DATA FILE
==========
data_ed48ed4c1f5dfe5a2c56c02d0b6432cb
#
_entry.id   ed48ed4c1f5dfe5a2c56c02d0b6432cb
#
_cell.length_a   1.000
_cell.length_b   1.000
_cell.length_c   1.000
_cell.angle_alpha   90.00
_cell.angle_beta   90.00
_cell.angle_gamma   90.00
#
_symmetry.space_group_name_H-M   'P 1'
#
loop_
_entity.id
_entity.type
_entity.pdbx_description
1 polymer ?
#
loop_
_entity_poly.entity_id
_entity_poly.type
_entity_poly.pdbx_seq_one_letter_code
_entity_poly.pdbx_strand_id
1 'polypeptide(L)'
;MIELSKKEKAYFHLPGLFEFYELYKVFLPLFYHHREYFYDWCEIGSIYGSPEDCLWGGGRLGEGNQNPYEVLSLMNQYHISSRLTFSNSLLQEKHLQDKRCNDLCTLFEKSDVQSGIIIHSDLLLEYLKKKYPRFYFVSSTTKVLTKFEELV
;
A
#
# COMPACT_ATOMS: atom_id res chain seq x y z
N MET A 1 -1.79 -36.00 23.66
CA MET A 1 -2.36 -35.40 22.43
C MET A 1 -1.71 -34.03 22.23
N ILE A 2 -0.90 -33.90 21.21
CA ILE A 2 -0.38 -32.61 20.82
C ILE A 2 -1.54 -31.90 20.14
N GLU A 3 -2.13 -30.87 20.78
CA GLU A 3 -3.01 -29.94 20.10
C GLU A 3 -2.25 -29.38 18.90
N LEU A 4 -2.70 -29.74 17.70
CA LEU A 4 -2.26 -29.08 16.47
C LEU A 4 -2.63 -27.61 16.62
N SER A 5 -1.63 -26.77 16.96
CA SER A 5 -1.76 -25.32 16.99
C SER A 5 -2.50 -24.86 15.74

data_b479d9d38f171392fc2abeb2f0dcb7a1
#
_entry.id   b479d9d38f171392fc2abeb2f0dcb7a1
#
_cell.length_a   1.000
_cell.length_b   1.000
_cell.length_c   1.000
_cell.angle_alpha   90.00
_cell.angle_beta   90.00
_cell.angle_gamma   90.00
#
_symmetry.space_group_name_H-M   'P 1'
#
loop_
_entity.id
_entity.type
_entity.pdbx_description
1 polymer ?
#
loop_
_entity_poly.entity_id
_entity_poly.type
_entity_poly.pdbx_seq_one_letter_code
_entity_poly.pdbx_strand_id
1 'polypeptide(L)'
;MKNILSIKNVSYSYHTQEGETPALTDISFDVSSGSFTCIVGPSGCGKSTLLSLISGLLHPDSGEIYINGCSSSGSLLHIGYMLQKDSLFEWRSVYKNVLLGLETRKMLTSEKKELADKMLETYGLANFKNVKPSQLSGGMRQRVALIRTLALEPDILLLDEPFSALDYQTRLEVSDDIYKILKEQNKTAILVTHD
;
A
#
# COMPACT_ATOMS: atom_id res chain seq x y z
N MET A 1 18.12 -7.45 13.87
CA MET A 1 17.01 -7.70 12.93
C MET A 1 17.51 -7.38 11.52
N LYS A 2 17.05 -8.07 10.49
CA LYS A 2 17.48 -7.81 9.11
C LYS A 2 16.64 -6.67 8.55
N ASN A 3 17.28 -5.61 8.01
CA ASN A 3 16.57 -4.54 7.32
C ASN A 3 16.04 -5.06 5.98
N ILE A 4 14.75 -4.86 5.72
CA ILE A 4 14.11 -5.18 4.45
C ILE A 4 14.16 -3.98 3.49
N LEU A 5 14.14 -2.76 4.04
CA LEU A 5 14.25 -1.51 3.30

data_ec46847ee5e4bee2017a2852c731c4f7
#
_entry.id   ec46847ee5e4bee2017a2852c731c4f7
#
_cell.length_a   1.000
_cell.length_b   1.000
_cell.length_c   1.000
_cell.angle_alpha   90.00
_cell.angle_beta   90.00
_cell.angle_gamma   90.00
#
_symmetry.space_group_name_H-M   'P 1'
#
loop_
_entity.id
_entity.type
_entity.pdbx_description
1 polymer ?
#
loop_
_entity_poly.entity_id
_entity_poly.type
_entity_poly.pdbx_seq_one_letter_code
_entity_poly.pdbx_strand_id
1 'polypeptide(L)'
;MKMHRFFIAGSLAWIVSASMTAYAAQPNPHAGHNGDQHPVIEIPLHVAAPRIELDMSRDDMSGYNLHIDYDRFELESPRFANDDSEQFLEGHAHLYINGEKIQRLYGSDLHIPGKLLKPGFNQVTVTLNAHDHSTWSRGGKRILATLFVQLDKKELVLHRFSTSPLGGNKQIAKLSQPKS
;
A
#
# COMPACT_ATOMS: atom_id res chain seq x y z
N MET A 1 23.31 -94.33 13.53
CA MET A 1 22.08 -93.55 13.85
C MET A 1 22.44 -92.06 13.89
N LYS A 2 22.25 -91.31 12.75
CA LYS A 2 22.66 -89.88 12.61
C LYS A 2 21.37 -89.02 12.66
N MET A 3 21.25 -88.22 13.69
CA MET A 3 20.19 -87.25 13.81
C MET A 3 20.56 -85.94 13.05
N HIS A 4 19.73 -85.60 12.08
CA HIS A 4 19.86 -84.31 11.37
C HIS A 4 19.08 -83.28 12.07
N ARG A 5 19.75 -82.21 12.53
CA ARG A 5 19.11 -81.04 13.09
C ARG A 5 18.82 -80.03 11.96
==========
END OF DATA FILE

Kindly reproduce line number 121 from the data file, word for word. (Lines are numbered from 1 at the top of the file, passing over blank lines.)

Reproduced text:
CA MET A 1 22.08 -93.55 13.85